So, I'm reading The Cross and the Switchblade. Because we're visiting David Wilkerson's church on Sunday. [Also, we're going to see "Our Town" which I am way stoked about.] [Also, this is my first trip to NYC. Bring the noise.] [Also, there will be falafel involved. Hast yaow.] [I just had to throw all that out there, because I am way excited.] I'm really enjoying it, partly because it's about the gang youth scene in Brooklyn, and partly because reading real people's stories about the amazing things God's done just never gets old. I enjoy being inspired. Anyway.
There's this story he tells in the fifth chapter, about his the things he learned from his grandfather, and how his father suffered from duodenal ulcers. David was twelve years old, and his father was vomiting blood, and the doctor predicted two hours left to live. He writes, "At that moment I remembered Grandfather's promise, 'The day you learn to be publicly specific in your prayers is the day you will discover power.' For a moment I thought of walking in to where the men sat in the living room and the announcing that I was praying for my father to get up from his bed a healed man. I couldn't do it. Even in that extremity I could not put my faith out where it might get knocked down."
So instead he goes in the basement, and prays fervently out loud, not realizing his prayer is broadcasting through the house's ventilation pipes for everyone to hear. His father, hearing the prayer, called him upstairs, and they read Matthew 21:22 over and over -- "If you believe, you will receive whatever you ask for in prayer." He mustered the courage and prayed over his father, calling in the doctor saying, "Jesus, I believe what you said. Make Daddy well. Dr. Brown, please come, I prayed believing that Daddy will get better." And to the incredulity of the doctor, David Wilkerson's father was healed. He stopped bleeding and got out of bed, pain-free. It was a laconic story, but it made an interesting point.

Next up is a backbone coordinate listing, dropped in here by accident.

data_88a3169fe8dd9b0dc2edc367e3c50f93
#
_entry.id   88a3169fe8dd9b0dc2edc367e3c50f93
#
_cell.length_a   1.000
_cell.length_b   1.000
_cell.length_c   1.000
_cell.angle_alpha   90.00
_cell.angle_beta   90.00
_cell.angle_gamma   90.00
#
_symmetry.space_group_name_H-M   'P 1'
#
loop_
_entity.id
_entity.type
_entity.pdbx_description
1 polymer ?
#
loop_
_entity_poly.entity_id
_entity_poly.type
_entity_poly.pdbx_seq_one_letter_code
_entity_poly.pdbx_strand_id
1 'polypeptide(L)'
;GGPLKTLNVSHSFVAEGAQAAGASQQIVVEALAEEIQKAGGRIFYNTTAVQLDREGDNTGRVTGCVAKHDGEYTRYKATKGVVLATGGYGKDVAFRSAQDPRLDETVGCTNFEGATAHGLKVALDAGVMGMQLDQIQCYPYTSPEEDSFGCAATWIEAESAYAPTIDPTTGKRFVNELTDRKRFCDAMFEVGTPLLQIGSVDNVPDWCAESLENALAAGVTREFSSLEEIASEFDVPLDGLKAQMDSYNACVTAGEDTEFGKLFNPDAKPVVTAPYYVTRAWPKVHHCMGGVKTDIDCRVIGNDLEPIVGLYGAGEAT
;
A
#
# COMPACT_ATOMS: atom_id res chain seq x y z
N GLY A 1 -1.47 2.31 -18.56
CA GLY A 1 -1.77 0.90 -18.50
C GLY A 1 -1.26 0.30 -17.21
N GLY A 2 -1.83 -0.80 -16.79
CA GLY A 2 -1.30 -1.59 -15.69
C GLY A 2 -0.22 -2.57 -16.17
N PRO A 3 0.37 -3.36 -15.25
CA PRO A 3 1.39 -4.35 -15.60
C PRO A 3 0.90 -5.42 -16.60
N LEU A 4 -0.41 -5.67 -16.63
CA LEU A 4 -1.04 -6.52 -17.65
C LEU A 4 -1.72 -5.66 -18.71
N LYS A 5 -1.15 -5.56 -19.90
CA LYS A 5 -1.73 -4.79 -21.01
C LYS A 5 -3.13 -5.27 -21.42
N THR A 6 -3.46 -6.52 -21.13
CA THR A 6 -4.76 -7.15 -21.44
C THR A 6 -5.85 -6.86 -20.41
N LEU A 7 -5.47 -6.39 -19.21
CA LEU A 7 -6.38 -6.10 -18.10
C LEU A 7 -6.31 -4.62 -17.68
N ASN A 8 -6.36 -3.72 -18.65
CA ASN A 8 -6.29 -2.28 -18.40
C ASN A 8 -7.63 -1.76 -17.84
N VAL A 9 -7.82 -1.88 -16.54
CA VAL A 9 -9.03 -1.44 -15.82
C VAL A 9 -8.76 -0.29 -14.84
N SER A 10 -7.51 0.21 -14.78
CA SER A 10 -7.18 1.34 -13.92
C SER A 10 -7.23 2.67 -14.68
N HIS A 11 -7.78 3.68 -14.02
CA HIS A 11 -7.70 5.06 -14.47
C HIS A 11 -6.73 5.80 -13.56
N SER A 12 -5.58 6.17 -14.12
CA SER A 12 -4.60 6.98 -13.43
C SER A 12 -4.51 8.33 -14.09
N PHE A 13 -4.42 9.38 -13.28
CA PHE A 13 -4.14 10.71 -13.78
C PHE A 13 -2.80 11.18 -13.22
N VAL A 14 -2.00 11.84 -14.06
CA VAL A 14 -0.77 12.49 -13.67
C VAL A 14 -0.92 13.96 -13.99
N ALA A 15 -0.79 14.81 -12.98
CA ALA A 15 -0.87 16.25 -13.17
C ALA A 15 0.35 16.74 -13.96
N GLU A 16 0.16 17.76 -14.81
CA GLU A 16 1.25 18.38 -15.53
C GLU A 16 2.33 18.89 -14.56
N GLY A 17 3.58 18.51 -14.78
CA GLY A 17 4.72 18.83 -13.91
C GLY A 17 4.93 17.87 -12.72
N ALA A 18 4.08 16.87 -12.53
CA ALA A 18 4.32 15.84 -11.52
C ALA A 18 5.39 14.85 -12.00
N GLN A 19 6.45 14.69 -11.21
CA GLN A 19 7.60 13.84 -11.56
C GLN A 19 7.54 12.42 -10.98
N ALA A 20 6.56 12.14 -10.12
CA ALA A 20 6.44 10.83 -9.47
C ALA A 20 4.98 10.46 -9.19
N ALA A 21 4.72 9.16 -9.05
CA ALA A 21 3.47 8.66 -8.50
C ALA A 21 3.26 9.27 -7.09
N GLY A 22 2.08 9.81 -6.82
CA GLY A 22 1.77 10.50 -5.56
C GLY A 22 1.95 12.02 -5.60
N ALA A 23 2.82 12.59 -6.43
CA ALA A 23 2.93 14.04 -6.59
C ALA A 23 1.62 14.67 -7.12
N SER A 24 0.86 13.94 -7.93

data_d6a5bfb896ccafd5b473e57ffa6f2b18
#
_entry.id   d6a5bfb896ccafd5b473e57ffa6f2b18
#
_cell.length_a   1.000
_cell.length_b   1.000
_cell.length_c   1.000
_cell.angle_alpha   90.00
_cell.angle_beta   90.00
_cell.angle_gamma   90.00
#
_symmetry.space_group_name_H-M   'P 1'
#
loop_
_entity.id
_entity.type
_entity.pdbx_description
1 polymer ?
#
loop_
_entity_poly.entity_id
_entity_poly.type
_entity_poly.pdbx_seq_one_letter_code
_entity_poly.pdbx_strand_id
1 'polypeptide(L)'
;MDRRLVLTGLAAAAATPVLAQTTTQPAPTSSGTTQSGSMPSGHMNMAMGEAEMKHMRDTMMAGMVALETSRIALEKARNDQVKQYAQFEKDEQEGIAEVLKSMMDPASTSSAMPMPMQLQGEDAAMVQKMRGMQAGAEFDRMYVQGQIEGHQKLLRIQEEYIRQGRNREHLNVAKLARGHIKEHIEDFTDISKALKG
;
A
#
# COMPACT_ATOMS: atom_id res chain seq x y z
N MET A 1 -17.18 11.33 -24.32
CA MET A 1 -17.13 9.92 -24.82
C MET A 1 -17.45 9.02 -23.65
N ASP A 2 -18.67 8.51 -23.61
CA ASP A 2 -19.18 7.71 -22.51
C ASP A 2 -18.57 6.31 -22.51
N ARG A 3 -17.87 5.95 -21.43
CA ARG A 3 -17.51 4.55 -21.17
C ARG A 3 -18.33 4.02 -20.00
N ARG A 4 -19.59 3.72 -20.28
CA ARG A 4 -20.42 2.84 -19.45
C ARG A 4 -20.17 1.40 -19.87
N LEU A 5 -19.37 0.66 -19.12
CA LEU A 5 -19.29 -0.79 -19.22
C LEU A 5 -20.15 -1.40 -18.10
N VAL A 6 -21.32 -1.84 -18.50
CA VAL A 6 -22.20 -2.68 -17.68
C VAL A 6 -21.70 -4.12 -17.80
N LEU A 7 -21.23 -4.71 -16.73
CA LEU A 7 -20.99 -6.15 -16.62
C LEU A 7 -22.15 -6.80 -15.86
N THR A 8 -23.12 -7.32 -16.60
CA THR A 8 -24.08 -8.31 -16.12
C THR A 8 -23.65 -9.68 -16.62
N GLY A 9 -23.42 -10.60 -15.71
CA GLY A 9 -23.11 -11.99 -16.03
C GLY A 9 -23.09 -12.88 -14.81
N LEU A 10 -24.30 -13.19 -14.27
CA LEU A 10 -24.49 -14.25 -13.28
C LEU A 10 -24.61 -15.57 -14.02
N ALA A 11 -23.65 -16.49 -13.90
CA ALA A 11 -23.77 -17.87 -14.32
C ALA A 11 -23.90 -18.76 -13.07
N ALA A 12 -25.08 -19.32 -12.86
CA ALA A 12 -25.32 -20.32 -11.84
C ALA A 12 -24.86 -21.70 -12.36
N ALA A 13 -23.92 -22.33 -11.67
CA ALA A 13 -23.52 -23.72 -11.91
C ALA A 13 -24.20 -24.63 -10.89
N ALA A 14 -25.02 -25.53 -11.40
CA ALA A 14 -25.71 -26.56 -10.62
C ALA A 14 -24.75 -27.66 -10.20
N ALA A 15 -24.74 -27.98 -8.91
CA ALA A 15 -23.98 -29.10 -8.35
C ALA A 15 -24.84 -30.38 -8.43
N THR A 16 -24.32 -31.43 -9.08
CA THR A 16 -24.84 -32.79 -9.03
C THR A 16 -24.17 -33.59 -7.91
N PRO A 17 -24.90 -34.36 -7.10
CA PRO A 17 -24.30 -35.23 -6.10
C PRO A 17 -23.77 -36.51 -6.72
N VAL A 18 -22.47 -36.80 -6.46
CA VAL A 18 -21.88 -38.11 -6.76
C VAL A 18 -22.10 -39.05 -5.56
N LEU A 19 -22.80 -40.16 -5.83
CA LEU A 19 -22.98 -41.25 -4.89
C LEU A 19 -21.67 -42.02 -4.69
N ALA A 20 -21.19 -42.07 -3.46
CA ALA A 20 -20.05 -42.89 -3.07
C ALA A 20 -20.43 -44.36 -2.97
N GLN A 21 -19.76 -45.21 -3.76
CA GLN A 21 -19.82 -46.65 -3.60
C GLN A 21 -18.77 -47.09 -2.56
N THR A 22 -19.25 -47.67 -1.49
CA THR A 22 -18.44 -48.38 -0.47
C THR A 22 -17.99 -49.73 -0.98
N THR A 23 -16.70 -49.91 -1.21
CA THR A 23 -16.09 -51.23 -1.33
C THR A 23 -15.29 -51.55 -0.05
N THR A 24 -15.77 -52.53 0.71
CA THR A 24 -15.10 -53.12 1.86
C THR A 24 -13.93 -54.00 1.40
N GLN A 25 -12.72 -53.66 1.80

Mostly, this book astonishes me. Especially David's so-called "fleece prayers." But this little sub-story was especially well-timed. I was not surprised that Kenneth Wilkerson was healed, nor have any other the other decidedly miraculous happenings of the book surprised me, but I was struck by what his grandfather said. "The day you learn to be publicly specific in your prayers is the day you will discover power." On Sunday night I watched this message from Sunder Krishnan, about the power of prayer to bring about God's kingdom on earth, and I believe in this power, I believe in it more fervently than I believe in any other facet of evangelism, and now I'm hesitantly connecting the dots between Dr. Krishnan's message and what I'm reading in The Cross and the Switchblade. I'm thinking I may need to start getting ready to make a habit of praying outrageously bold prayers.
Mostly, I just have questions. Is it right to challenge God with bold prayers? It seems presumptuous, to make requests based on limited human perspective. It is less about a matter of faith -- believing God can do crazy and powerful things -- and more about reverence. Walking with Christ is about seeking His will, and aligning our desires with His, and my fear in praying crazy bold prayers is that my requests won't match up with His plans. And I think such a risk could hurt my testimony. But isn't that kind of what Christianity is like? Repeatedly flinging ourselves off a cliff -- taking a risk -- and He'll catch us if we're wrong? Is it better to do crazy bold things at the risk of being wrong, than to avoid giving God a reason to correct our failures at all? Is not taking that sort of risk a failure of its own? Can I claim to have faith without repeatedly putting my belief on trial? Am I saying what I mean? I wonder, I wonder.
I want to ask Jesus for what Jesus wants me to ask Him for. I don't want to breed a timid faith.